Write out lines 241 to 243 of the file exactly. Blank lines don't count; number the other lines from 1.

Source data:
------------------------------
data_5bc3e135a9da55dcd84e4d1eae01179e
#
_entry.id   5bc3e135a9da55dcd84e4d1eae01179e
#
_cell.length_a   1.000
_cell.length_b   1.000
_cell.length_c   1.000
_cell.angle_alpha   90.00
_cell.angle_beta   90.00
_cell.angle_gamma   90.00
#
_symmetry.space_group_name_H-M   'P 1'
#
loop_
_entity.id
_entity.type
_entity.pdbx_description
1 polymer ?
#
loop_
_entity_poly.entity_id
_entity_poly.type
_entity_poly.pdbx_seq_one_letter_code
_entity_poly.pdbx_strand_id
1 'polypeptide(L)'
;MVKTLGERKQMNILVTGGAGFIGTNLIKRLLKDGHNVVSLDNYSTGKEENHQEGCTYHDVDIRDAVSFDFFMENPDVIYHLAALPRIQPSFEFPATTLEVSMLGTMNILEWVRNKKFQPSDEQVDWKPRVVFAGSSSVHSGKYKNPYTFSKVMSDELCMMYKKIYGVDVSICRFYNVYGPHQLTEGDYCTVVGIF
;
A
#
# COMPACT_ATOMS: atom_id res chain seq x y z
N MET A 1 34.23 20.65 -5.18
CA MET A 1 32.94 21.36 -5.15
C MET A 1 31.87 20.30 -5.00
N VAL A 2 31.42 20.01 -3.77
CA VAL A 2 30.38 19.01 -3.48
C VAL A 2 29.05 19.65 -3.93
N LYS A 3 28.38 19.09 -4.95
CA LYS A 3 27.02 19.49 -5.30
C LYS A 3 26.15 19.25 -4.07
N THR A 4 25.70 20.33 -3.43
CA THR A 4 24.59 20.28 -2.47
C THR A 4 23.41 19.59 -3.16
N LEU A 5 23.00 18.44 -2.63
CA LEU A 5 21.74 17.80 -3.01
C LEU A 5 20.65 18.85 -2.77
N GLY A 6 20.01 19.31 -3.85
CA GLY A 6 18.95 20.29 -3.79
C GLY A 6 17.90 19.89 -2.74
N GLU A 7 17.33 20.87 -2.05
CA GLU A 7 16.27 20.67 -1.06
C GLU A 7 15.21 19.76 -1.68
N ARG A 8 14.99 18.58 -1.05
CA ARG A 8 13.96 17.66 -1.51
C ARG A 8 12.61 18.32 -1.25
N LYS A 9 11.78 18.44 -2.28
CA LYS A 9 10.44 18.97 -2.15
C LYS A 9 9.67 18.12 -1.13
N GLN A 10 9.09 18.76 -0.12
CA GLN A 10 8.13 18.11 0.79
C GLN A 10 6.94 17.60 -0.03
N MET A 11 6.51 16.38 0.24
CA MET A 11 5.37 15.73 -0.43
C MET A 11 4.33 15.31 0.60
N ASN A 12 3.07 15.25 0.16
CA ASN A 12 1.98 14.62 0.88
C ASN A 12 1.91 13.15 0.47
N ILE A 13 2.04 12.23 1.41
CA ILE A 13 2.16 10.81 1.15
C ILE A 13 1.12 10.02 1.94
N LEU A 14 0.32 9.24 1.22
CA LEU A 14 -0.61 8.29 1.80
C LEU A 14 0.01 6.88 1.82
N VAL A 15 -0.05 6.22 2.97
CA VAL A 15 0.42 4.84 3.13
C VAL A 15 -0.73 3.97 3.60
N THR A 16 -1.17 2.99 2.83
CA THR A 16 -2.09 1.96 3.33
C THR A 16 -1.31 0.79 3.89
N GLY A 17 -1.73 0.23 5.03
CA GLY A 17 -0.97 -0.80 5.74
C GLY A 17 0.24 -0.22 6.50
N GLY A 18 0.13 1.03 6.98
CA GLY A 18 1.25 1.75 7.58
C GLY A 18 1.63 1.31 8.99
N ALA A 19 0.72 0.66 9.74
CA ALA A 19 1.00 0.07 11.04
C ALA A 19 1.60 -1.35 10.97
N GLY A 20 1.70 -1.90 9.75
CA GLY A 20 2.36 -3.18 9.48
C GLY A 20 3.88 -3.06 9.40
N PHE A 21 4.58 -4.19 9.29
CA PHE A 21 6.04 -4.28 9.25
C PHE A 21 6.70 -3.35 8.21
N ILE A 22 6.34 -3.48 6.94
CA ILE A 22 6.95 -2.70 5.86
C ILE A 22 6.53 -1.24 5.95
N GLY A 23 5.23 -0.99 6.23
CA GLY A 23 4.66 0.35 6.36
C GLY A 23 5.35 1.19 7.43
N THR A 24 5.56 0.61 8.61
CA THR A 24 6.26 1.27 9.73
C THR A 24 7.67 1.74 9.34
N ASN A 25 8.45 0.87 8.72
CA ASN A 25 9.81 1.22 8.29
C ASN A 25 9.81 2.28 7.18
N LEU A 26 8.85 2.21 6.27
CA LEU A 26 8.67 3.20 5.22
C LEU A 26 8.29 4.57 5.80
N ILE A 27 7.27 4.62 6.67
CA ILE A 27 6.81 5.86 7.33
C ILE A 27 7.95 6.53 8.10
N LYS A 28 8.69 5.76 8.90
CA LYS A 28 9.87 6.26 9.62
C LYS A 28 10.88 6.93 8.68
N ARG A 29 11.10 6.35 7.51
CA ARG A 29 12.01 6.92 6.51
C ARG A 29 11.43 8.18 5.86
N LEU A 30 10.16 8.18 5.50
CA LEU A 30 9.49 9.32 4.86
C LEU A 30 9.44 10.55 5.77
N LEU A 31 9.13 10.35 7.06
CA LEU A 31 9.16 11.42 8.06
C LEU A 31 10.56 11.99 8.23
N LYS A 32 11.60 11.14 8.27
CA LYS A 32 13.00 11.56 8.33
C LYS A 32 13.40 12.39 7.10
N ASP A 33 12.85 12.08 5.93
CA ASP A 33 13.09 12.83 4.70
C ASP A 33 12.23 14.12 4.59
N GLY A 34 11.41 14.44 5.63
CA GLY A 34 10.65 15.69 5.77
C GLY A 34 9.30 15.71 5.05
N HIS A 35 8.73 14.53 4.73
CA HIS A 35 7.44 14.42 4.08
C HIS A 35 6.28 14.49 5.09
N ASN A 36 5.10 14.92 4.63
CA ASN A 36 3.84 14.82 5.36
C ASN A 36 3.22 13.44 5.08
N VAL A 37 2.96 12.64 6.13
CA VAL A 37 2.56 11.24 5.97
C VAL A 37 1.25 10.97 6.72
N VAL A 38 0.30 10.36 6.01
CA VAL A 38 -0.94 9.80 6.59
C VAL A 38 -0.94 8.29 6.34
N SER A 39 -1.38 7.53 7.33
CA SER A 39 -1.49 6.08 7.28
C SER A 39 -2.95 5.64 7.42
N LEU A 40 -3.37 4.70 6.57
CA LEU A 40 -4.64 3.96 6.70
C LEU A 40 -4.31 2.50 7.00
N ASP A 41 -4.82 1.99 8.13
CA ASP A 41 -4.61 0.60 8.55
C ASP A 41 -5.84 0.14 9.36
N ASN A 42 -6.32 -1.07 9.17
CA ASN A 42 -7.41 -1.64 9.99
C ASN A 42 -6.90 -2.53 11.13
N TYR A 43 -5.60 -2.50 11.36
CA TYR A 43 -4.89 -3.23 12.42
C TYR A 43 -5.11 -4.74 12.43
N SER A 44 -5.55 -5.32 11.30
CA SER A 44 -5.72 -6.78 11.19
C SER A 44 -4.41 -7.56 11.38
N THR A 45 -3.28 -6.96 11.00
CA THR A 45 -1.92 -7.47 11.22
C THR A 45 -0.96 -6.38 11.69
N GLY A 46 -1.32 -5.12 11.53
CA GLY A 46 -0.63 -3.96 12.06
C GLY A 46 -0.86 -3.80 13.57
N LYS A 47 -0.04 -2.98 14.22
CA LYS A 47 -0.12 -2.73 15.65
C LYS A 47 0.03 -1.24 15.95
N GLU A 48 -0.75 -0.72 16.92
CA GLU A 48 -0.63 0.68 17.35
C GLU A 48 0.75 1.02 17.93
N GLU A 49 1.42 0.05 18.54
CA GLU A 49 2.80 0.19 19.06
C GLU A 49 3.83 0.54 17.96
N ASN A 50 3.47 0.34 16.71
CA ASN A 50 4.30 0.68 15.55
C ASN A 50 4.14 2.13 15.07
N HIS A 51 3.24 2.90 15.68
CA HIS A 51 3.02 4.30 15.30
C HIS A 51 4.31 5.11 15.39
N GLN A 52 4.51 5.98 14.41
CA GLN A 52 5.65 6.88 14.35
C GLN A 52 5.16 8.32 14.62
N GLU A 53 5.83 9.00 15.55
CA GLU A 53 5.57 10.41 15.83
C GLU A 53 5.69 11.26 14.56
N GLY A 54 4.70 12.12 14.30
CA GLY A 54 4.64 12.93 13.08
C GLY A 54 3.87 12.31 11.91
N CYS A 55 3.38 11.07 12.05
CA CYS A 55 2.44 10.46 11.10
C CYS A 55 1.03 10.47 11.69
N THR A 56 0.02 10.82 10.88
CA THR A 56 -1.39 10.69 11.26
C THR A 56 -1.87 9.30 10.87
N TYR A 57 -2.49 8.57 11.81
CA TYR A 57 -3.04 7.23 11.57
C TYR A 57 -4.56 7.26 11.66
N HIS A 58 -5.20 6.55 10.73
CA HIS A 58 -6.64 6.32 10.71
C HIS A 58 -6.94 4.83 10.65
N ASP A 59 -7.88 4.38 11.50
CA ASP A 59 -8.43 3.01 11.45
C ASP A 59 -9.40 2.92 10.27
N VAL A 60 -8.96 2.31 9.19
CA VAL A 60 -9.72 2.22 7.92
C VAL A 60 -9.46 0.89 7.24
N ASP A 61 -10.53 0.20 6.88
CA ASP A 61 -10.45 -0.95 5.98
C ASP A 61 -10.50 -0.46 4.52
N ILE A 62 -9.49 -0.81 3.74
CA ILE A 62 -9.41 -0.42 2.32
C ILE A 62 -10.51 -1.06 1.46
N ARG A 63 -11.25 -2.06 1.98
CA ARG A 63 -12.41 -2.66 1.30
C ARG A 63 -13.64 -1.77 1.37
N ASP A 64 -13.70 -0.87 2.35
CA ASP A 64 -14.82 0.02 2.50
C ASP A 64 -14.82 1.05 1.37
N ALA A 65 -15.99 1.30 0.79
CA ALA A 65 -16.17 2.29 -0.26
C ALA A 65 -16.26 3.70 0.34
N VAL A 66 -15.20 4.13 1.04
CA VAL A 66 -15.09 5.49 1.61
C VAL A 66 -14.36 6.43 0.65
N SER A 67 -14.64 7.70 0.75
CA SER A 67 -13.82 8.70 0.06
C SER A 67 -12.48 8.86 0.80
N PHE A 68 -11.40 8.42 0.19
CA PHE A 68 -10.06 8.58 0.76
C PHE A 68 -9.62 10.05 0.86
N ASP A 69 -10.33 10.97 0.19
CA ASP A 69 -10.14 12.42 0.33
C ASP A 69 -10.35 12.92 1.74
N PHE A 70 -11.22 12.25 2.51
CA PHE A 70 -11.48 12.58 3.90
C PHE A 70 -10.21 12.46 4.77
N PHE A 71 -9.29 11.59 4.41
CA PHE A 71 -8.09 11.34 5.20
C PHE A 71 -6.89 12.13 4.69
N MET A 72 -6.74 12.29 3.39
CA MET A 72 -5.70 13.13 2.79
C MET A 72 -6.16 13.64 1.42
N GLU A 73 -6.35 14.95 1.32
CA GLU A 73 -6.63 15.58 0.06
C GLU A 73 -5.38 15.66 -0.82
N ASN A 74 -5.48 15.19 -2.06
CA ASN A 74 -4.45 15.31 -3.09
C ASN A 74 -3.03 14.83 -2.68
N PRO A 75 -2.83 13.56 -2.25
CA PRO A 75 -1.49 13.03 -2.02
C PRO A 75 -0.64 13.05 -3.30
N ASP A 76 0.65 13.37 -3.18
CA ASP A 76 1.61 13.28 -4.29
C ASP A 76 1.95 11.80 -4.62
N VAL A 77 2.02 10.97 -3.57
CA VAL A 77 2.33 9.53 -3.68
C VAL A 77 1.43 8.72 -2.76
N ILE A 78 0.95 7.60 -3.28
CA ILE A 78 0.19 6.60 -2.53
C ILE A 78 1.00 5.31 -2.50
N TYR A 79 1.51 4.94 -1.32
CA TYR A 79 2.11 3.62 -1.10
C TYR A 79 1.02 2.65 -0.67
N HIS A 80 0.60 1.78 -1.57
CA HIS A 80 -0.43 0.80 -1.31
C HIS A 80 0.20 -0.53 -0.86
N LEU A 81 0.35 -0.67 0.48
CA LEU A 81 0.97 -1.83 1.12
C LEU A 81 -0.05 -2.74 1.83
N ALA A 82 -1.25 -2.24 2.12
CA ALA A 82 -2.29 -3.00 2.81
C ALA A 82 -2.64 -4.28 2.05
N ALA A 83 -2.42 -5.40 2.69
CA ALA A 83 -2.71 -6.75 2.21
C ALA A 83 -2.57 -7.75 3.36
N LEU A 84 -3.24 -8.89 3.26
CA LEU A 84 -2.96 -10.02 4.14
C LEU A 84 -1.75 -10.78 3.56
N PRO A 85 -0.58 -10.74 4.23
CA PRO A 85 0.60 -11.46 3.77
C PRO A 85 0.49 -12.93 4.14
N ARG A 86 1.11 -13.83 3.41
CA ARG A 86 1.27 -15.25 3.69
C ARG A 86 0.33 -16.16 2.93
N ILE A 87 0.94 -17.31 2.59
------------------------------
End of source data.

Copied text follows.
N PHE A 71 -9.29 11.59 4.41
CA PHE A 71 -8.09 11.34 5.20
C PHE A 71 -6.89 12.13 4.69